Chief Hatcher explained that there are questions about ANA’s apparent change in granting funds. "It appears that non-federal Indians are not going to be funded especially in this area," Hatcher said.

    Rentiers then asked the leaders of the 10 different groups represented at the meeting if the South Carolina tribes can be federally recognized and what it took to become a federally recognized tribe. The groups make up the South Carolina Indian Affairs Commission (SCIAC). A group has to be in existence for three years before joining the commission.

    Hatcher said there were seven different ways and three were major issues. He explained, "One is you are able to prove an unbroken line of tribal control from the first white contact until the present day." It meant that tribes had to show existing government from the 1600s to the present, Hatcher explained. "In my area, it happened about 1751. Indians at that time didn’t maintain any written documents about who was the chief. That’s almost impossible thing for us to do."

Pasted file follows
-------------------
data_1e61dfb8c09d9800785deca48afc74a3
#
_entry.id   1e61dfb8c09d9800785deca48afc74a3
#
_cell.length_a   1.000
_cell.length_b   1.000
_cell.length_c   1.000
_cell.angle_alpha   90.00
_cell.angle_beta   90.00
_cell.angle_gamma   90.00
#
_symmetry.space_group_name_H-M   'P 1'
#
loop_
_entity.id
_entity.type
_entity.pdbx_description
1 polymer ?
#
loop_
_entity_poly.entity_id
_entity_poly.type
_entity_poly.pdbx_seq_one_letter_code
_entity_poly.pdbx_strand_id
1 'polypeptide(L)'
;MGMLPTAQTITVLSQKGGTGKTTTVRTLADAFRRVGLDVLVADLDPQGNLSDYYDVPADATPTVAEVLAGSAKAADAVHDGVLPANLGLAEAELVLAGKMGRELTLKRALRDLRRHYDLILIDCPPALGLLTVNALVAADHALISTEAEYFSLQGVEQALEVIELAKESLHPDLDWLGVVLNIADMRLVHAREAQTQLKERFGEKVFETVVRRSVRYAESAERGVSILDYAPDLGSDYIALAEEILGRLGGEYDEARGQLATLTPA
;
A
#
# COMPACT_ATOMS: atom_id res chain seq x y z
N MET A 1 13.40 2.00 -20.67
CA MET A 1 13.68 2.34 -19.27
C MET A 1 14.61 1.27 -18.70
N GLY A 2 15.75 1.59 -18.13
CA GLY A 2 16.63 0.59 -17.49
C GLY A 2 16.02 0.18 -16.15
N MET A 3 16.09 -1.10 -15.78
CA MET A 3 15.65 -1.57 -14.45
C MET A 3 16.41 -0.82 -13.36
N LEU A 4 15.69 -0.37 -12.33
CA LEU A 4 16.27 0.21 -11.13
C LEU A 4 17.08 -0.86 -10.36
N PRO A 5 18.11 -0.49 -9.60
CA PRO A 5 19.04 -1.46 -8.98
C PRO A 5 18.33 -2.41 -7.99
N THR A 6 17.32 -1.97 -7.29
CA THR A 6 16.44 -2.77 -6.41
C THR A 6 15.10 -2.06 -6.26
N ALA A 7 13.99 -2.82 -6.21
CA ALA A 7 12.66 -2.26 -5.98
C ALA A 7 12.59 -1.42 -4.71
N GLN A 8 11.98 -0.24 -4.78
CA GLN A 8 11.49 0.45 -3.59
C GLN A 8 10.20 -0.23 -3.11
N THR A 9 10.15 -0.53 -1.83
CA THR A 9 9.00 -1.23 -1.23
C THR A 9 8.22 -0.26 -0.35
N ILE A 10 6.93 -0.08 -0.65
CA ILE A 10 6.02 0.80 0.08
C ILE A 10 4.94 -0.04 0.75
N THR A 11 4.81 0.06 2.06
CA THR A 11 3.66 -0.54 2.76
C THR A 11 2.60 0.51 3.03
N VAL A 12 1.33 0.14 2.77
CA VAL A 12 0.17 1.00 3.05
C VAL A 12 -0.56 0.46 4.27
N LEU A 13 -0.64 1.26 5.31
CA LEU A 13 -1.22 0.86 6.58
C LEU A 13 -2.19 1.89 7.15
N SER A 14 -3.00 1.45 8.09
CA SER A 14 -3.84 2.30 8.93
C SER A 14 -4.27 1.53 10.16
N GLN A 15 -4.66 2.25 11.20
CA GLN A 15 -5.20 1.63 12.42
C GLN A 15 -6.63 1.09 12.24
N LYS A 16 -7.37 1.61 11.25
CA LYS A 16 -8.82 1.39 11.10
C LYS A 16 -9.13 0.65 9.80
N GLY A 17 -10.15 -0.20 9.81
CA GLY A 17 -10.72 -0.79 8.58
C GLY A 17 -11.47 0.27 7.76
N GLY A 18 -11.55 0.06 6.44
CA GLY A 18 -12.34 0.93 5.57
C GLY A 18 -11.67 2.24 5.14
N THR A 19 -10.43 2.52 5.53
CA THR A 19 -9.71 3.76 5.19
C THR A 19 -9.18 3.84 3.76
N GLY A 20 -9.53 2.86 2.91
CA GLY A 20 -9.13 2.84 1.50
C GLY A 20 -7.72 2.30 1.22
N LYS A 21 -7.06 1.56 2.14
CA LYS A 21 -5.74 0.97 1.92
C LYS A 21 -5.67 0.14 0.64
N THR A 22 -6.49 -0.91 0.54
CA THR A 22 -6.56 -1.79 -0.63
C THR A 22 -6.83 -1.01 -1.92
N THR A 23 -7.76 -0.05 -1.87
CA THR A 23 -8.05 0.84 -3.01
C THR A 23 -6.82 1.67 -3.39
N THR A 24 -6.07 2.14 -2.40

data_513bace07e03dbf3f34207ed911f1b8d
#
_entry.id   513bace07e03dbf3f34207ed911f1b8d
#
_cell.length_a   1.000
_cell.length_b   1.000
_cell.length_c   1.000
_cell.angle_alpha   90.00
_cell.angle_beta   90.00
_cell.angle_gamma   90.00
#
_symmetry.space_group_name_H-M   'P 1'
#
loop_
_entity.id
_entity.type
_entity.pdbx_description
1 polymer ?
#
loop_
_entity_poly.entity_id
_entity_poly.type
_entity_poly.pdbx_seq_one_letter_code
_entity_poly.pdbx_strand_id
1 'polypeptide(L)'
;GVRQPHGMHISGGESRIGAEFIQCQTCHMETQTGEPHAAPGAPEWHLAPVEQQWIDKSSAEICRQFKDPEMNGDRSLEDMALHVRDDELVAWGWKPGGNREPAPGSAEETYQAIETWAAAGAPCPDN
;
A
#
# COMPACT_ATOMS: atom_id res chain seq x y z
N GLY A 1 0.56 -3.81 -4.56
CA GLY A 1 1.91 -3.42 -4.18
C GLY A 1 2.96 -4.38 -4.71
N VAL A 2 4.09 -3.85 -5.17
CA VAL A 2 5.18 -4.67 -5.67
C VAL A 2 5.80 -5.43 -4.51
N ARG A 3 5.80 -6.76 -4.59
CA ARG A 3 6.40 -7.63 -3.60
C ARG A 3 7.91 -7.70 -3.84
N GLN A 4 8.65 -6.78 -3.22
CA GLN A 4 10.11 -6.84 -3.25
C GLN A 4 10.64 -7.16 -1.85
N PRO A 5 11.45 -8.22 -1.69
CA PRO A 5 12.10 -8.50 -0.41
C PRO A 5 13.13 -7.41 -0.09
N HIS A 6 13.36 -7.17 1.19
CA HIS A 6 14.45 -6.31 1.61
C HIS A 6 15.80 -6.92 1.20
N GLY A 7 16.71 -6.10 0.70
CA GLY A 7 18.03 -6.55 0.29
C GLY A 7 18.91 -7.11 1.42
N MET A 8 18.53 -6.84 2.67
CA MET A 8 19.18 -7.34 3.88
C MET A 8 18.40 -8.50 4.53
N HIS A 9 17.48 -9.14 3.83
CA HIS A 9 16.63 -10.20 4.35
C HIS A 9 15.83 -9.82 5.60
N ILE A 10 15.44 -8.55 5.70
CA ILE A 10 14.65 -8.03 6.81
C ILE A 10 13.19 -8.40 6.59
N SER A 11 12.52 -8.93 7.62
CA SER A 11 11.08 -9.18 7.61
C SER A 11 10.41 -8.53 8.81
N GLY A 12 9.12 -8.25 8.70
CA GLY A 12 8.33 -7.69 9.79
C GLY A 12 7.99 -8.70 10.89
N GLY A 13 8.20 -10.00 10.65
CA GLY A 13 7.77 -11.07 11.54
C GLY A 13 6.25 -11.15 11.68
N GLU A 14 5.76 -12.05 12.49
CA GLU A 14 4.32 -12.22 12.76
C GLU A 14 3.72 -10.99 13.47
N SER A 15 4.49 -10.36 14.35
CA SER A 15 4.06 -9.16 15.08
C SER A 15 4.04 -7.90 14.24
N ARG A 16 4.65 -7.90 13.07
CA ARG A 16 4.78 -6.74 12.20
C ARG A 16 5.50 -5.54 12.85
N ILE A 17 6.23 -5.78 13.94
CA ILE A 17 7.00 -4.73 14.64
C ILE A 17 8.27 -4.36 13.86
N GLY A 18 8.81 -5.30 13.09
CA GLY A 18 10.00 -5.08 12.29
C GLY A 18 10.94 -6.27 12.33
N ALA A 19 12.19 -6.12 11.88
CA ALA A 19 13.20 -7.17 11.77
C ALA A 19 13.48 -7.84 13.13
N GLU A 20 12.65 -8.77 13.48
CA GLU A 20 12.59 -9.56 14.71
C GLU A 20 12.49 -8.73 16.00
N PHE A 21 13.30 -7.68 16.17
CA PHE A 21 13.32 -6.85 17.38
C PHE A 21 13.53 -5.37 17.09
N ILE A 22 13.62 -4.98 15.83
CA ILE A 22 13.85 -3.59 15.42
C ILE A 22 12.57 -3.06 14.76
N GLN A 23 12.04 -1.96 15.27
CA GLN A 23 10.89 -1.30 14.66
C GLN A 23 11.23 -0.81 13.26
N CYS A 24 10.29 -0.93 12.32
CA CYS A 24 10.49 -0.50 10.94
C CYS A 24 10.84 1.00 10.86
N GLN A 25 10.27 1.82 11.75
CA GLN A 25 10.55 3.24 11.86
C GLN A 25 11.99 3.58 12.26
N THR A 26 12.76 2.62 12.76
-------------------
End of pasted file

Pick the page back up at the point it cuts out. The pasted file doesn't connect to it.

Another criterion, he said, was, "You have to show an unbroken genealogical tie to a known Indian entity at first contact." That would require going through the records, if any, to when Christopher Columbus arrived on the continent.

    "How do you go by genealogical ties - birth certificates, death certificates, marriage certificates and all that - when they didn’t exist," Hatcher asked.

    A third criterion he mentioned was that a tribe could bring a lawsuit against the state to prove that it continually existed in the area to now. That is what the Catawba Indians did, Hatcher explained. Catawba Indians of Rock Hill, S.C. are now the only federally recognized tribe in South Carolina.

    The other four ways of becoming a federally recognized tribe were not discussed.

    South Carolina State archeologist Jonathan M. Leader said he was surprised when he first came to the state to learn that South Carolina tribes were not recognized by the federal government or the state.

    He said, "It came as a total shock to me when I realized that Native American, First Americans, American Indians here were not recognized either by the federal government or the State of South Carolina. I didn’t expect that."

    He felt that some of it maybe because the eastern Indians were too friendly with the early Europeans. Indians in the West were warlike and the federal government drew up treaties with them. He said eastern tribes, including those in South Carolina, fought on the side of United States even before the Revolutionary War.